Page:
WTF (What the Finance) is a Roth 401(k)?

roth, denver financial planner

More and more employers are making the Roth option available in their 401(k), 403(b), and 457 plans.


What does this mean?


Well, the default contribution to retirement plans has always been tax-deferred.  Meaning, you are legally hiding income for the current year, enjoying paying no taxes on the dividends and capital gains on the account, but pay income taxes on the withdrawals at retirement.  Basically, kicking the tax can down the road on retirement investments.


In the mid-90s the Roth IRA was invented to allow contributions to an IRA where you didn’t tax an up-front tax deduction, but growth in the account could be withdrawn tax-free at retirement.  Great deal!


In 2006, Roth contributions to 401(k)s became available.  This allowed the saver to choose to save tax-deferred, tax-free, or a combination of both.  Adoption has been slow, but now about 70% of employers offer the Roth option in their retirement plans.


Why consider using a Roth 401(k)?


First, the pesky income limitations that keep those earning over $133,000/year ($186,000 for couples) from contributing to a Roth IRA are non-existent in a Roth 401(k).  Any plan participant can elect the Roth option.  Also, while a Roth IRA has a $5,500/year ($6,500 for ages 50+) contribution limit, the Roth 401(k) allows up to $18,500/year ($24,500 for 50+) so you can really build that tax-free retirement asset.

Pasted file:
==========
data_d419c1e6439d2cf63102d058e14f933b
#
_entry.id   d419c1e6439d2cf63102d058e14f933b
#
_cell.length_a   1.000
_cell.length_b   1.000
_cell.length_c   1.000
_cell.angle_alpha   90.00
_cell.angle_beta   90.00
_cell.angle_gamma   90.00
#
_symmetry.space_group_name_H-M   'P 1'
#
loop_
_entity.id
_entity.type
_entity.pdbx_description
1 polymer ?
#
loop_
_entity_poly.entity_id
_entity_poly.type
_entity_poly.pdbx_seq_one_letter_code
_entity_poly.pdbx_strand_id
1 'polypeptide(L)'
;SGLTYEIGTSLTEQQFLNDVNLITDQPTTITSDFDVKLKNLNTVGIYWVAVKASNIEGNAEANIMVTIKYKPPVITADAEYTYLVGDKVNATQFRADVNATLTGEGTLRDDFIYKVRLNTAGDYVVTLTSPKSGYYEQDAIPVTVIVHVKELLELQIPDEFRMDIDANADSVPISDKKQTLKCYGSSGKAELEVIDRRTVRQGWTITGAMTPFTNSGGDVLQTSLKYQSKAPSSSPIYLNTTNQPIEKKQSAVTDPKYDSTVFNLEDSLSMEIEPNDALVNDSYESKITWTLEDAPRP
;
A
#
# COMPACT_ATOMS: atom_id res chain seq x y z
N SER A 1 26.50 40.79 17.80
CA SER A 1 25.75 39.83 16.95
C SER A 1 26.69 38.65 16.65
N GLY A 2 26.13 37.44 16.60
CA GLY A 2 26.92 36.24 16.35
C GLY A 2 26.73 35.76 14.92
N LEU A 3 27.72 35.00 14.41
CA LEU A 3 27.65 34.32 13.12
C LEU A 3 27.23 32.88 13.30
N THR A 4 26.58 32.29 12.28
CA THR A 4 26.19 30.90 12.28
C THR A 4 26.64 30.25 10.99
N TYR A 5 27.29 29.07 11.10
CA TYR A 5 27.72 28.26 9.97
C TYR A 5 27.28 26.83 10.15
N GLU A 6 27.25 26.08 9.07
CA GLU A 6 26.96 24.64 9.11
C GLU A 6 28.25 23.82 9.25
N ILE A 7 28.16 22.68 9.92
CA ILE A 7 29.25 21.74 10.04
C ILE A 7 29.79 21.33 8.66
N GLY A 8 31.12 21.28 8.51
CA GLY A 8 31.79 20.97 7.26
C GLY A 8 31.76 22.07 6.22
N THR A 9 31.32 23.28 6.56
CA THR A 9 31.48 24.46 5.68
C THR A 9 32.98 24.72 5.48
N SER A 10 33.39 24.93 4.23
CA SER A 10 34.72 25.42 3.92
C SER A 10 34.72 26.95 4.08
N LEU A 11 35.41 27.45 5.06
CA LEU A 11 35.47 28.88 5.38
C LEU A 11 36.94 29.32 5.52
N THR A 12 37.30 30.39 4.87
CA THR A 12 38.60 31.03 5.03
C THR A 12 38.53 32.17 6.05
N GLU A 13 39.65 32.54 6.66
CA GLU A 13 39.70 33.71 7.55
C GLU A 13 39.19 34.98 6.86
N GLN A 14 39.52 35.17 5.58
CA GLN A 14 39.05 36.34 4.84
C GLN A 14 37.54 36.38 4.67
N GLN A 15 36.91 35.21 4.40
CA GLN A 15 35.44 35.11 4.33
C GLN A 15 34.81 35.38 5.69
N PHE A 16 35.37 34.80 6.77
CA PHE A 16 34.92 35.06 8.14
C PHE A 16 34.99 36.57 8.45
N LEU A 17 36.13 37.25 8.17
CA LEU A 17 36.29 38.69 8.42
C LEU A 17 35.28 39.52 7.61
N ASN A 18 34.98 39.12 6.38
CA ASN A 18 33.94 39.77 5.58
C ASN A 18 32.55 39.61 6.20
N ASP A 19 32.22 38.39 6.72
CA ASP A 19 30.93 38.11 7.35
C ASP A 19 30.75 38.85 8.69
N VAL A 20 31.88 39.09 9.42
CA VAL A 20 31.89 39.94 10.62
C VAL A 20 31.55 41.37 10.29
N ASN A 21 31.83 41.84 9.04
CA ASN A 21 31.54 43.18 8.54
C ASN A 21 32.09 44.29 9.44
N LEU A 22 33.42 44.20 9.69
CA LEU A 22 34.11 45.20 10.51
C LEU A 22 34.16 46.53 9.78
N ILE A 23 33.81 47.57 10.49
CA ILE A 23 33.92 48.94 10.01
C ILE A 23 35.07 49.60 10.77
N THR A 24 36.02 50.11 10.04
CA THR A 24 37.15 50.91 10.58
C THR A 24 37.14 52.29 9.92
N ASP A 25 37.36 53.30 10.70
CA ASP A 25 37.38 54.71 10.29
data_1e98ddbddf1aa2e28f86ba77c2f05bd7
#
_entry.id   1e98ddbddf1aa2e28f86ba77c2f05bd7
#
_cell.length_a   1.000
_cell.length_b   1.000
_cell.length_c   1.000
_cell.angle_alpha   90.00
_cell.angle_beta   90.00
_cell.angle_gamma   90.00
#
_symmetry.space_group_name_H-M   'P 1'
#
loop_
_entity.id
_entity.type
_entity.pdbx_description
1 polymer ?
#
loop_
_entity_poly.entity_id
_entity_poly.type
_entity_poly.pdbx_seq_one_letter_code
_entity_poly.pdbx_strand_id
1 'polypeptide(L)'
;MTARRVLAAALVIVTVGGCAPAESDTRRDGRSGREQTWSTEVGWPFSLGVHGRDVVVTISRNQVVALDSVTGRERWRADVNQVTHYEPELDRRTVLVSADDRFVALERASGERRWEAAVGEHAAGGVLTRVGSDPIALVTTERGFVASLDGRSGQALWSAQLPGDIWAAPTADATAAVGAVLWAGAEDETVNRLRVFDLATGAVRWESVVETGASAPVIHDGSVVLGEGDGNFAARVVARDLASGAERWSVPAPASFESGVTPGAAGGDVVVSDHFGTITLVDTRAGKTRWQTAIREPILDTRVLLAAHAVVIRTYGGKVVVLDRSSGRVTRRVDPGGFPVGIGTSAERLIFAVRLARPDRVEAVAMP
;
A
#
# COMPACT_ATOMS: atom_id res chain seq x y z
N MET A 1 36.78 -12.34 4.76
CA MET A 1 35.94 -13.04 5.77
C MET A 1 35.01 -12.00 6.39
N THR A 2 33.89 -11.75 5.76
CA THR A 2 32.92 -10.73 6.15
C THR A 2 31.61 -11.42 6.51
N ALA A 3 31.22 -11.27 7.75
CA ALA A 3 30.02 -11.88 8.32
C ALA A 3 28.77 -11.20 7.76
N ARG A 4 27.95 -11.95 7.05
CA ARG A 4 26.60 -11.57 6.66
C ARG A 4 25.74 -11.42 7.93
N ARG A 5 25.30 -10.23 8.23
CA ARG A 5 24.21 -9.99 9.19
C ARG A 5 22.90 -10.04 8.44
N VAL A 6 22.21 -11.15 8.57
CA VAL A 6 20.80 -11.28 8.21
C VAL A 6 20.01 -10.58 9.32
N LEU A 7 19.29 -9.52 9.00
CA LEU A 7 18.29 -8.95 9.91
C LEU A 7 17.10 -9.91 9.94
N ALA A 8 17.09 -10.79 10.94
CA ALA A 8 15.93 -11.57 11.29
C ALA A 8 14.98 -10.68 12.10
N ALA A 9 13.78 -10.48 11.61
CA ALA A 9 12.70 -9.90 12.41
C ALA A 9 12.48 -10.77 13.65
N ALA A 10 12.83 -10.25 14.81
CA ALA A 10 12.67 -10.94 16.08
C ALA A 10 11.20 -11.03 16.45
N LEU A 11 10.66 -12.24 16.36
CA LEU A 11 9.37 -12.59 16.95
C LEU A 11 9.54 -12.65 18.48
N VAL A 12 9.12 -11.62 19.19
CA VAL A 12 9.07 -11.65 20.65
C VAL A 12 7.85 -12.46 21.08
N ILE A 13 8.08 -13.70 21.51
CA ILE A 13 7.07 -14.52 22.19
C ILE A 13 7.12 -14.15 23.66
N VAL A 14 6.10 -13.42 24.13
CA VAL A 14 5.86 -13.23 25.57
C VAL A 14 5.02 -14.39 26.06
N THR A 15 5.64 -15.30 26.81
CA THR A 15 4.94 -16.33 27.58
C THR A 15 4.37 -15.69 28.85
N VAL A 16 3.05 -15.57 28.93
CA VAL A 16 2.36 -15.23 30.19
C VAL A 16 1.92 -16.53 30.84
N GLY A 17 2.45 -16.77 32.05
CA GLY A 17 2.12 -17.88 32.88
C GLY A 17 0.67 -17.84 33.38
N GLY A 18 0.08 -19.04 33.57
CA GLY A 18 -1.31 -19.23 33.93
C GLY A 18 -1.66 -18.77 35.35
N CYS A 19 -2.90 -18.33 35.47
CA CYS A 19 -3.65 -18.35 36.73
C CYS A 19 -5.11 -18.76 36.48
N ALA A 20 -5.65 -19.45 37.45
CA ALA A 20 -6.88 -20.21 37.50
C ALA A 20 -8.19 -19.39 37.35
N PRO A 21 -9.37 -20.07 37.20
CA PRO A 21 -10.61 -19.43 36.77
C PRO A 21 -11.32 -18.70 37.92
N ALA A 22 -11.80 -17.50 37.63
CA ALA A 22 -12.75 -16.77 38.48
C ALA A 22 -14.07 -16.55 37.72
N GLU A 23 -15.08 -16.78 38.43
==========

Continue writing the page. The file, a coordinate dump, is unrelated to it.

It’s hard to think about giving up your nice top-line income reduction from a tax-deferred 401(k) contribution but consider this:  If all of your money is saved tax-deferred, every time you withdraw in retirement a tax bill is triggered.  Roth distributions create no tax bill, and when you are retired, you will love having a pool of money that is available tax-free.


And remember, it’s not an all-or-nothing decision.  If you are interested in the idea of the Roth 401(k) but worried how losing the deferred benefit will affect your paycheck, start with just a little at a time to Roth.  You may decide to increase the percentage going forward.

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